Around 2006, Roblox started using Lua 5.1 as a scripting language for games. Over the years the runtime had to be tweaked to provide a safe, secure sandboxed environment; we gradually started accumulating small library changes and tweaks.
Over the course of the last few years, instead of using Web-based stack for our player-facing application, Lua-based in-game UI and Qt-based editor UI, we’ve started consolidating a lot of the efforts and developing all of these using Roblox engine and Lua as a scripting language.
Having grown a substantial internal codebase that needed to be correct and performant, and with the focus shifting a bit from novice game developers to professional studios building games on Roblox and our own teams of engineers building applications, there was a need to improve performance and quality of the code we were writing.
Unlike mainline Lua, we also could not afford to do major breaking changes to the language (hence the 5.1 language baseline that remained unchanged for more than a decade). While faster implementations of Lua 5.1 like LuaJIT were available, they didn’t meet our needs in terms of portability, ease of change and they didn’t address the problem of developing robust code at scale.
All of these motivated us to start reshaping Lua 5.1 that we started from into a new, derivative language that we call Luau. Our focus is on making the language more performant and feature-rich, and make it easier to write robust code through a combination of linting and type checking using a gradual type system.
A very large part of Luau codebase is written from scratch. We needed a set of tools to be able to write language analysis tools; Lua has a parser that is integrated with the bytecode compiler, which makes it unsuitable for complex semantic analysis. For bytecode compilation, while a single pass compiler can deliver better compilation throughput and be simpler than a full frontend/backend, it significantly limits the optimizations that can be done at the bytecode level.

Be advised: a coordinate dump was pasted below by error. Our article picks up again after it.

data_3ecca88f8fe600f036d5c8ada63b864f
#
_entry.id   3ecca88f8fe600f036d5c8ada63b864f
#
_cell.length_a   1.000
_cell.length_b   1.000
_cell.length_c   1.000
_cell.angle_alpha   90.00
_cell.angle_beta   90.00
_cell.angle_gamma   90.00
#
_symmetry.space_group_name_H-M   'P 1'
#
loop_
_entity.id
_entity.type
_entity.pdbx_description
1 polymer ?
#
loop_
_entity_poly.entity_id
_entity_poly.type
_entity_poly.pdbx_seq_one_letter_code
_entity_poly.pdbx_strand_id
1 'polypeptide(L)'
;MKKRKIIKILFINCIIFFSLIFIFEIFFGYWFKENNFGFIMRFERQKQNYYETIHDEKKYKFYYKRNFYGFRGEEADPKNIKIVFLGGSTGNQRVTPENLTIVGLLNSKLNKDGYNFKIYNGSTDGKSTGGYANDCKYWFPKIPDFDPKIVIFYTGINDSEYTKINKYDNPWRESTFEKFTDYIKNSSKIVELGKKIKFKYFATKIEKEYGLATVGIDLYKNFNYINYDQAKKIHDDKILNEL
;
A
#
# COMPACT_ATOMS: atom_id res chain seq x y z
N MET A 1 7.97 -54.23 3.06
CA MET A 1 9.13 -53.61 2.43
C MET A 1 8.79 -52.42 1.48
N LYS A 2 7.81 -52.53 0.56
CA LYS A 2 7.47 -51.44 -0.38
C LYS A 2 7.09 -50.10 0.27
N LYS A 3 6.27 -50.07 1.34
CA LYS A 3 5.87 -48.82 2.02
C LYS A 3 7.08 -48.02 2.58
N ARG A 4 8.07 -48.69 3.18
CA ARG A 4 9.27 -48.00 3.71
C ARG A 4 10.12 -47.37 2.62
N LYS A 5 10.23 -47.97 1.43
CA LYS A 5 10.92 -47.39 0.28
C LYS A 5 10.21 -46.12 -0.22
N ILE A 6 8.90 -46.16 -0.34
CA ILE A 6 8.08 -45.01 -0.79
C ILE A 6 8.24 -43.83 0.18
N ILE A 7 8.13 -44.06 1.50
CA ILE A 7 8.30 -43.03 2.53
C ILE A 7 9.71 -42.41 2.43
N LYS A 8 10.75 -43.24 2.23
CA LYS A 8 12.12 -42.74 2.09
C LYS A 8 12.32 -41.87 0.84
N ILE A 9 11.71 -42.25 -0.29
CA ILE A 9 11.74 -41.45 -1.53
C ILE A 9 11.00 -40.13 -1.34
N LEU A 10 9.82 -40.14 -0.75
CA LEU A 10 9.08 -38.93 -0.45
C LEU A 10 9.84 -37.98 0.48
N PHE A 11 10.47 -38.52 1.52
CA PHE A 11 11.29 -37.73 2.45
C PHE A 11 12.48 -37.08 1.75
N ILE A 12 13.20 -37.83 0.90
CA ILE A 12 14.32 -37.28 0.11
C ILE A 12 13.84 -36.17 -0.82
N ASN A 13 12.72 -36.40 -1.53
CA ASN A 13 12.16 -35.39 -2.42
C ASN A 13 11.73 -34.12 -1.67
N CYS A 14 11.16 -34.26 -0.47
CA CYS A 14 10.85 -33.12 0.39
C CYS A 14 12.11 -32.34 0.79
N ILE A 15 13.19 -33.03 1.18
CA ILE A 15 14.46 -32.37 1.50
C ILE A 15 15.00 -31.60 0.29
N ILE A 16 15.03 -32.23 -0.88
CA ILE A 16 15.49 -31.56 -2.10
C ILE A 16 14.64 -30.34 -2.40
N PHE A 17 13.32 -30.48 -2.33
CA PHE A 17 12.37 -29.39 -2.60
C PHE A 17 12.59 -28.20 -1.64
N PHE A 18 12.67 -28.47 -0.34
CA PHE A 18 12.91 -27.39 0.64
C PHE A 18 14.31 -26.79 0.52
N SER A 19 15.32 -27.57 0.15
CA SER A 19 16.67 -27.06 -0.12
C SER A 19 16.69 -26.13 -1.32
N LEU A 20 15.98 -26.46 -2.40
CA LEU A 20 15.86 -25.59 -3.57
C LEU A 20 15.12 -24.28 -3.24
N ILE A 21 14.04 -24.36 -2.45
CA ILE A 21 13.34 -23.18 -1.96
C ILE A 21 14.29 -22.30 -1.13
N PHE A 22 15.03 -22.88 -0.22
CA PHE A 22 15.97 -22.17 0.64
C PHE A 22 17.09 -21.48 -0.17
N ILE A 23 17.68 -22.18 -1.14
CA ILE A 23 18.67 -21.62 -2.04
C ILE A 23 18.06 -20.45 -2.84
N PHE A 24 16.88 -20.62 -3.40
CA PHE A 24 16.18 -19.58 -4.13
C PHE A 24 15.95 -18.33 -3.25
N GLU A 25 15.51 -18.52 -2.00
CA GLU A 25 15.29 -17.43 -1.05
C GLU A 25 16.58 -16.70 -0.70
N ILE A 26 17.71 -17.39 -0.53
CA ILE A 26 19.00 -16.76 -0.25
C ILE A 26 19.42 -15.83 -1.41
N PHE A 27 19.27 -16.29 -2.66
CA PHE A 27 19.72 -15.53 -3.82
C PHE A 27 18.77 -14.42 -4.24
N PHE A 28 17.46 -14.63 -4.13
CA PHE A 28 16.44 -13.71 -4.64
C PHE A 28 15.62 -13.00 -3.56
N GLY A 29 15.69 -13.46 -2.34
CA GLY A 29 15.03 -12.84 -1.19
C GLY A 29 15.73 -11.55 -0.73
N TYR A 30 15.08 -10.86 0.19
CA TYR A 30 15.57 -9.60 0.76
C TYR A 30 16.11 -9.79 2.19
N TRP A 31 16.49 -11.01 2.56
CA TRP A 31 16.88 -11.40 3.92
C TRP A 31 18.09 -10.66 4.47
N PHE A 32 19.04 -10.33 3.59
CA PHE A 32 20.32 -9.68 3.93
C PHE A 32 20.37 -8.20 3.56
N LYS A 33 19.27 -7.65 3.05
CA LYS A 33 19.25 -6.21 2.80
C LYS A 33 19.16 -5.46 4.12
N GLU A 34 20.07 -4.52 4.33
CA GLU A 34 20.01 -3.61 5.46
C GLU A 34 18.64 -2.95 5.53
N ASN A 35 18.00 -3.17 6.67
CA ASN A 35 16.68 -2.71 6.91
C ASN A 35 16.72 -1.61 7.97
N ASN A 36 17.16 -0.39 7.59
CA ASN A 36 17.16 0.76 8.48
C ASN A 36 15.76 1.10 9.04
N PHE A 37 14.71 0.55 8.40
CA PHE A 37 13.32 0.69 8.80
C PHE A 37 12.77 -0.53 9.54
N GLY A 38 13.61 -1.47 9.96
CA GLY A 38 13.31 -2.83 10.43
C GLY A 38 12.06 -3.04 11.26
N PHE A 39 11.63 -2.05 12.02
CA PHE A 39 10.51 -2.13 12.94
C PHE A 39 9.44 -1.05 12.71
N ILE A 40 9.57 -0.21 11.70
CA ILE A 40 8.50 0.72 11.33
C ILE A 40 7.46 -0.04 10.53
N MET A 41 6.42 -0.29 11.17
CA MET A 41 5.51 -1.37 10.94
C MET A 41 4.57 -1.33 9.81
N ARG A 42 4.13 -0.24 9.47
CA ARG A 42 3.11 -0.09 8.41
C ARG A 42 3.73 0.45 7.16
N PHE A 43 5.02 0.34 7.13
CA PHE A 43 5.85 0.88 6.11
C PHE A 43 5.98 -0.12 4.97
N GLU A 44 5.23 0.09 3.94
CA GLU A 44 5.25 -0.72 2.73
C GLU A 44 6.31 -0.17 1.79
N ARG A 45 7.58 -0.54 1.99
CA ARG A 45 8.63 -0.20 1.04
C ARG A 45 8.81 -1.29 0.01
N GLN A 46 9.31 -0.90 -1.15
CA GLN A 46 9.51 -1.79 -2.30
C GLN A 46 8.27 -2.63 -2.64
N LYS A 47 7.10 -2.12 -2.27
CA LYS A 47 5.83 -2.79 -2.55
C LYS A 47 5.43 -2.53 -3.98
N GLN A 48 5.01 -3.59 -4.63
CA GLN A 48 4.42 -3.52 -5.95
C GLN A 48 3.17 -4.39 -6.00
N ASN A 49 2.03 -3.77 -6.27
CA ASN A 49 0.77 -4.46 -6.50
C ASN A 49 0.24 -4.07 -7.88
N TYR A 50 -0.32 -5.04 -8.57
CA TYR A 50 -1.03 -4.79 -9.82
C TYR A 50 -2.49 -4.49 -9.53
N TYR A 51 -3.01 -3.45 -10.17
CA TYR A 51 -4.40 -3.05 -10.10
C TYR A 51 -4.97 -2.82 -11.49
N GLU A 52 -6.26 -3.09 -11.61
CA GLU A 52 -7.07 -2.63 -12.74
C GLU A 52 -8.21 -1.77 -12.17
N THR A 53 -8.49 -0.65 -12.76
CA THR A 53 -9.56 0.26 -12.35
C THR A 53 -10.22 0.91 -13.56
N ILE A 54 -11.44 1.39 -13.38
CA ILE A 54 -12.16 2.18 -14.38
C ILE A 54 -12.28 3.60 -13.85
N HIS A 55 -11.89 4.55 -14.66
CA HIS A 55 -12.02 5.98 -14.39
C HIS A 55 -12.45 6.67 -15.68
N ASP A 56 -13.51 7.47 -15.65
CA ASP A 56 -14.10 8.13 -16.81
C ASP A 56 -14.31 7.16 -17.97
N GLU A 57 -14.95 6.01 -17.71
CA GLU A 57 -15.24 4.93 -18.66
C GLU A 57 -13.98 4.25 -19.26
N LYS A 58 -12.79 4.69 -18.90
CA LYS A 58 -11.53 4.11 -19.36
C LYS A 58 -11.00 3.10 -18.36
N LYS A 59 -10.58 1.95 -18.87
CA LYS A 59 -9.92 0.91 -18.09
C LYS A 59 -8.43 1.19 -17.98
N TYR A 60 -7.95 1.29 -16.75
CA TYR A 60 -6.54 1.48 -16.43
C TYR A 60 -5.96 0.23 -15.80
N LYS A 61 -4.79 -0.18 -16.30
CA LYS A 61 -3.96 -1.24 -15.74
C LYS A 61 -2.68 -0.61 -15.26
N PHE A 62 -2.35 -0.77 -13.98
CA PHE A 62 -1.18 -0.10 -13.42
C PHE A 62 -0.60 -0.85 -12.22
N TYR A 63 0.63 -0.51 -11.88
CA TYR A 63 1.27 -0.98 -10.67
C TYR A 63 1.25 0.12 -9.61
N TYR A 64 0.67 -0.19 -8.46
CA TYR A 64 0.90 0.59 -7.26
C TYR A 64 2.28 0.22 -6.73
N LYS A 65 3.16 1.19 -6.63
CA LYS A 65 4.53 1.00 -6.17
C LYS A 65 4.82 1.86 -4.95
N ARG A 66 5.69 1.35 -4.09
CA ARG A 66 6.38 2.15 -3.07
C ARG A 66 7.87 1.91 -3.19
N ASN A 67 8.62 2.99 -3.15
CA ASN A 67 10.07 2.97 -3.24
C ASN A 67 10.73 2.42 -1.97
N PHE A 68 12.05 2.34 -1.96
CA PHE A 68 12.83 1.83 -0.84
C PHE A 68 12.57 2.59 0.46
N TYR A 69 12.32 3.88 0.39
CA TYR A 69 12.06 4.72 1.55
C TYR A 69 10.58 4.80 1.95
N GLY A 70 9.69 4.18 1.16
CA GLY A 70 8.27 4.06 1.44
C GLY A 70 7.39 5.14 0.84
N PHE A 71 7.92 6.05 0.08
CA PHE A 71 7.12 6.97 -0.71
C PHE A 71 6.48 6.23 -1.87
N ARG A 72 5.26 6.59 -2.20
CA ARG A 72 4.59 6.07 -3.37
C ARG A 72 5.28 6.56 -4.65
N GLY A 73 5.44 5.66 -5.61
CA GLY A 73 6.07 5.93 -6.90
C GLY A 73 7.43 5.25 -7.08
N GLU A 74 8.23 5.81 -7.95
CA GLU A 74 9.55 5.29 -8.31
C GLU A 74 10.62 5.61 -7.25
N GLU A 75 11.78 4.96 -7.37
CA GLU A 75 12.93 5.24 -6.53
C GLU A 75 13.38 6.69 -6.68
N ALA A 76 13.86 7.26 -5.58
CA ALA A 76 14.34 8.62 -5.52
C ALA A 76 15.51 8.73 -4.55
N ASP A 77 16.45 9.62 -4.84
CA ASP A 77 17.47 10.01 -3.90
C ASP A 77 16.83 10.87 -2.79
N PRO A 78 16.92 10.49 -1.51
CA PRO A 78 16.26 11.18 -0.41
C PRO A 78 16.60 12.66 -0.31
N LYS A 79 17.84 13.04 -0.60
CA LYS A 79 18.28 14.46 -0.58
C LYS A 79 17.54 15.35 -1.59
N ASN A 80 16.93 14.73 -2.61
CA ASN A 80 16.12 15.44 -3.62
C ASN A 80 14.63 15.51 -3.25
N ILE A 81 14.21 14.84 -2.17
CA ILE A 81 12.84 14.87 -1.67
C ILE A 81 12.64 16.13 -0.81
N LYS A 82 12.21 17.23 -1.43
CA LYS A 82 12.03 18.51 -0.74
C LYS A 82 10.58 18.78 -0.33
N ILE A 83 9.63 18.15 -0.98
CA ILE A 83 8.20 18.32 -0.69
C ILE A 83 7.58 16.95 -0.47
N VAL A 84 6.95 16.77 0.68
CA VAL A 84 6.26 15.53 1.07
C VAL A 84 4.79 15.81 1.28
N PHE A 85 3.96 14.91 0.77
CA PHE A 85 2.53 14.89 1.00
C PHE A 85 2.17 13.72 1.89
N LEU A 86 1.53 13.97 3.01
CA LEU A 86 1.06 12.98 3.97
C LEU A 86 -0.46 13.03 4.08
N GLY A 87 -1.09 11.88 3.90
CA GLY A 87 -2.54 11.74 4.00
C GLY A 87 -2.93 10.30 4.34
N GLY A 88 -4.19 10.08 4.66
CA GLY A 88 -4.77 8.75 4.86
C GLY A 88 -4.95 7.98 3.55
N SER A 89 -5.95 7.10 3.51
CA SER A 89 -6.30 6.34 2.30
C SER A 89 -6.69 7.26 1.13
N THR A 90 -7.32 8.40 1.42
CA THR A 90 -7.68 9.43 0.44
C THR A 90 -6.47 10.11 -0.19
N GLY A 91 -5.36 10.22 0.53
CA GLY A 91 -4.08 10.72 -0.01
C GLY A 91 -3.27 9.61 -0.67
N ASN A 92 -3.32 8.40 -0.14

Luau compiler and analysis tools are thus written from scratch, closely following the syntax and semantics of Lua. Our compiler is not single-pass, and instead relies on a set of analysis passes that run over the AST to produce efficient bytecode, followed by some post-process optimizations.
As for the runtime, we had to rewrite the interpreter from scratch to get substantially faster performance; using a combination of techniques pioneered by LuaJIT and custom optimizations that are able to improve performance by taking control over the entire stack (language, compiler, interpreter, virtual machine), we’re able to get close to LuaJIT interpreter performance while using C as an implementation language.
The garbage collector and the core libraries represent more of an incremental change, where we used Lua 5.1 as a baseline but we’re continuing to rewrite these as well with performance in mind.
While Luau doesn’t currently implement JIT/AOT, this is likely to happen at some point; beyond the usual implementation challenges and security concerns, one significant limitation is that we don’t have access to JIT on many platforms so for us maintaining excellent interpreted performance for gameplay and application code is more important than reaching peak FLOPS on numerical code.